New survey reveals screen time and social media habits of Australian parents

22 Jan 2020
More than 45 per cent of Australian parents spend between one and five-plus hours a day on screens in front of their children a new survey by leading online mental health service ReachOut has found.

The national survey of 1015 adults with children aged between 12 and 18 also found that one in three parents are spending between one and five-plus hours on social media every day.

The survey of screen time habits found that:

  • 6% of parents spent less than 15 minutes a day on a smartphone, laptop or other device in front of their children;

  • 4% spent less than an hour;

  • 31% spent one to two hours;

  • 2% spent three to hours; and

  • 1% spent more than five hours.

On social media use, the survey found that:

  • 1% of parents spent less than 15 minutes a day on social media;

  • 4% between 15 and 30 minutes;

  • 4% between half an hour and 60 minutes;

  • 6% between one and two hours;

  • 9% between three and four hours; and

  • 5% more than five hours.

ReachOut Chief Executive Officer Ashley de Silva said the survey findings highlighted a potential disconnect between some parents’ concerns about their child’s social media and technology use versus their own online behaviours.

“Parents often raise concerns with us over the amount of time their teenager is spending on screens and social media but what this survey shows is that parents are also spending a significant amount of time on social media and on devices”.

“This is not about making parents feel guilty. Many adults are on screens for work-related or important social purposes. However, the role-modelling they play for their children cannot be underestimated. We want parents to use these survey results as an opportunity to become more mindful of their own technology and social media use, and to start a conversation with their teenagers about how the whole family can use technology in a positive way.”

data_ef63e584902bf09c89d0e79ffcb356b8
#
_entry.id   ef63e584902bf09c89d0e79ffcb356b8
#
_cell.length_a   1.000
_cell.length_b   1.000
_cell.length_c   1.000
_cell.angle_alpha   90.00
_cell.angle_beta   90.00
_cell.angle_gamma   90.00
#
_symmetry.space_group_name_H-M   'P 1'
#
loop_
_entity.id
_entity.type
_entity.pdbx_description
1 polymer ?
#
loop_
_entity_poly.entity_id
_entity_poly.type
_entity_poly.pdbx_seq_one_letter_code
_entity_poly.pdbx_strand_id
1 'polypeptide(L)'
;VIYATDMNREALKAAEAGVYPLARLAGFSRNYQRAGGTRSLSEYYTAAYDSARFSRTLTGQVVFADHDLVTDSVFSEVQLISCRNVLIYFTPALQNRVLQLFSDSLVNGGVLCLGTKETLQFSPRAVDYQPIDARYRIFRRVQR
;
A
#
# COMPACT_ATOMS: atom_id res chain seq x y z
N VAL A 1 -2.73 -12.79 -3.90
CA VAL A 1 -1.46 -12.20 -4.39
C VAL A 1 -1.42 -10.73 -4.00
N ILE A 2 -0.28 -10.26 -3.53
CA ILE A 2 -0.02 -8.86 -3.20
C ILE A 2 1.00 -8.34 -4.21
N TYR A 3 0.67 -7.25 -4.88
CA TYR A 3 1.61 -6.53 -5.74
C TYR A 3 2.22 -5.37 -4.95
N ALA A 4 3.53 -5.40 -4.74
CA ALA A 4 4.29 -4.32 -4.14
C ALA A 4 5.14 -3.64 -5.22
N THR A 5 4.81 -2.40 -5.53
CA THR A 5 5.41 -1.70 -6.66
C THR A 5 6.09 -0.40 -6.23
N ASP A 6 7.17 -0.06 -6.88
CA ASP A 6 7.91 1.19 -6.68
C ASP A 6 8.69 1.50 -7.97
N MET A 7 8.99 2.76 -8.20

The survey found that cyber-security campaigns are working, with 86 percent of parents reporting having conversations with their teenager about social media use including topics such as cyberbullying, protecting personal information and acceptable online behaviour.

“Now is a great time to figure out how much time each member of the family is spending on screens and social media, talk about it and agree as a family what’s acceptable – both in terms of screen time as well as what they and their kids are doing online. Safe use of social media is also an important conversation for parents and young people when it comes to bullying, but also for general wellbeing as we know that too much time on social media can have negative impacts on young people,” he said.

Commentator and author, Rebecca Sparrow, speaks to parents and young people every day about the issues that are most relevant to them, including technology use where she emphasises the importance of boundaries.

“When it comes to social media and smartphone use what's clear is that this is a family-wide issue. We know that social media and devices can have a tendency to 'white-ant' our lives as they eat into important in-person moments with our family and friends. The goal for parents and kids - is to find the balance and put clear boundaries in place in how and when we use our phones,” she said.

ReachOut Parents is a digital mental health service helping parents and carers to provide support for young people. The free service is available 24/7 online and includes articles, self-help tips, anonymous forums to chat to other parents and a free telephone coaching service.


Media contact

Tessa Anderssen / 0411 708 587 /

Useful ReachOut links for parents

About ReachOut

ReachOut is Australia’s leading online mental health organisation for young people and their parents. Their practical support, tools and tips help young people get through anything from everyday issues to tough times – and the information they offer parents makes it easier for parents to help their teenagers, too.

ReachOut has been changing the way people access help since launching as the world’s first online mental health service more than 20 years ago. Everything they create is based on the latest evidence and designed with experts, and young people or their parents. This is why ReachOut’s digital self-help tools are trusted, relevant and easy to use.

In 2018, 2.4 million Australians visited or around 200,000 people every month.